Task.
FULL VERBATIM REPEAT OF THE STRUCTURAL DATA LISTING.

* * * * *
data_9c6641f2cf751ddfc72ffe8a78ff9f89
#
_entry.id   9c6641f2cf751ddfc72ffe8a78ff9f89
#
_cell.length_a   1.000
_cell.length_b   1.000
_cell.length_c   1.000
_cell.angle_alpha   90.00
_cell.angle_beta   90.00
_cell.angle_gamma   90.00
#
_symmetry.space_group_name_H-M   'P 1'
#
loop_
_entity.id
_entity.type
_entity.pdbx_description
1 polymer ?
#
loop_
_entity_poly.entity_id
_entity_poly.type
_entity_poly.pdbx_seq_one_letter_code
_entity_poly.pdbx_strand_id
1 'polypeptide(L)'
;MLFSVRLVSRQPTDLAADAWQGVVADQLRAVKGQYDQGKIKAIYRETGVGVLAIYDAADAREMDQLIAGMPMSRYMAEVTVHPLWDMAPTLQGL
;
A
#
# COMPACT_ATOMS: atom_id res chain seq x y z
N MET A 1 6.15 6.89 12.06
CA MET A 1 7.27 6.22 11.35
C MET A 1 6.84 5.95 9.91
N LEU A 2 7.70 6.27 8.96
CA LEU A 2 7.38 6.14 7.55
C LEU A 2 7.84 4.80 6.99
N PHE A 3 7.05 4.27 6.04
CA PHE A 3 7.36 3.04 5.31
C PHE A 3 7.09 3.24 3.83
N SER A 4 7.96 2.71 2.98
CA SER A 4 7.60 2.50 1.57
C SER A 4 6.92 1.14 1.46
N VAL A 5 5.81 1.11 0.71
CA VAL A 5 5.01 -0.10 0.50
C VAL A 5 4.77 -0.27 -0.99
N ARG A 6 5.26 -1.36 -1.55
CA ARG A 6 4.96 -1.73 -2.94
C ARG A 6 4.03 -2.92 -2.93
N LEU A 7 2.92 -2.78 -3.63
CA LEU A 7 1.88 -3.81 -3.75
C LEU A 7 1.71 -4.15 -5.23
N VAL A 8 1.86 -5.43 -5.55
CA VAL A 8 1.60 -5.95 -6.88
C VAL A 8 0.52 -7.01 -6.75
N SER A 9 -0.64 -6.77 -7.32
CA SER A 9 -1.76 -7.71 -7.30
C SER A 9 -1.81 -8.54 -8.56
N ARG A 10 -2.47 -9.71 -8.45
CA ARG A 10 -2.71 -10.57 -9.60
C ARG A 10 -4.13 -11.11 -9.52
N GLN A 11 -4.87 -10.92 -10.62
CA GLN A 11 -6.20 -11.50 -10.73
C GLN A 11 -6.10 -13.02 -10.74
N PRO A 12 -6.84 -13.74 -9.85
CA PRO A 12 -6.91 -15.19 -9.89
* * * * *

data_9c6641f2cf751ddfc72ffe8a78ff9f89
#
_entry.id   9c6641f2cf751ddfc72ffe8a78ff9f89
#
_cell.length_a   1.000
_cell.length_b   1.000
_cell.length_c   1.000
_cell.angle_alpha   90.00
_cell.angle_beta   90.00
_cell.angle_gamma   90.00
#
_symmetry.space_group_name_H-M   'P 1'
#
loop_
_entity.id
_entity.type
_entity.pdbx_description
1 polymer ?
#
loop_
_entity_poly.entity_id
_entity_poly.type
_entity_poly.pdbx_seq_one_letter_code
_entity_poly.pdbx_strand_id
1 'polypeptide(L)'
;MLFSVRLVSRQPTDLAADAWQGVVADQLRAVKGQYDQGKIKAIYRETGVGVLAIYDAADAREMDQLIAGMPMSRYMAEVTVHPLWDMAPTLQGL
;
A
#
# COMPACT_ATOMS: atom_id res chain seq x y z
N MET A 1 6.15 6.89 12.06
CA MET A 1 7.27 6.22 11.35
C MET A 1 6.84 5.95 9.91
N LEU A 2 7.70 6.27 8.96
CA LEU A 2 7.38 6.14 7.55
C LEU A 2 7.84 4.80 6.99
N PHE A 3 7.05 4.27 6.04
CA PHE A 3 7.36 3.04 5.31
C PHE A 3 7.09 3.24 3.83
N SER A 4 7.96 2.71 2.98
CA SER A 4 7.60 2.50 1.57
C SER A 4 6.92 1.14 1.46
N VAL A 5 5.81 1.11 0.71
CA VAL A 5 5.01 -0.10 0.50
C VAL A 5 4.77 -0.27 -0.99
N ARG A 6 5.26 -1.36 -1.55
CA ARG A 6 4.96 -1.73 -2.94
C ARG A 6 4.03 -2.92 -2.93
N LEU A 7 2.92 -2.78 -3.63
CA LEU A 7 1.88 -3.81 -3.75
C LEU A 7 1.71 -4.15 -5.23
N VAL A 8 1.86 -5.43 -5.55
CA VAL A 8 1.60 -5.95 -6.88
C VAL A 8 0.52 -7.01 -6.75
N SER A 9 -0.64 -6.77 -7.32
CA SER A 9 -1.76 -7.71 -7.30
C SER A 9 -1.81 -8.54 -8.56
N ARG A 10 -2.47 -9.71 -8.45
CA ARG A 10 -2.71 -10.57 -9.60
C ARG A 10 -4.13 -11.11 -9.52
N GLN A 11 -4.87 -10.92 -10.62
CA GLN A 11 -6.20 -11.50 -10.73
C GLN A 11 -6.10 -13.02 -10.74
N PRO A 12 -6.84 -13.74 -9.85
CA PRO A 12 -6.91 -15.19 -9.89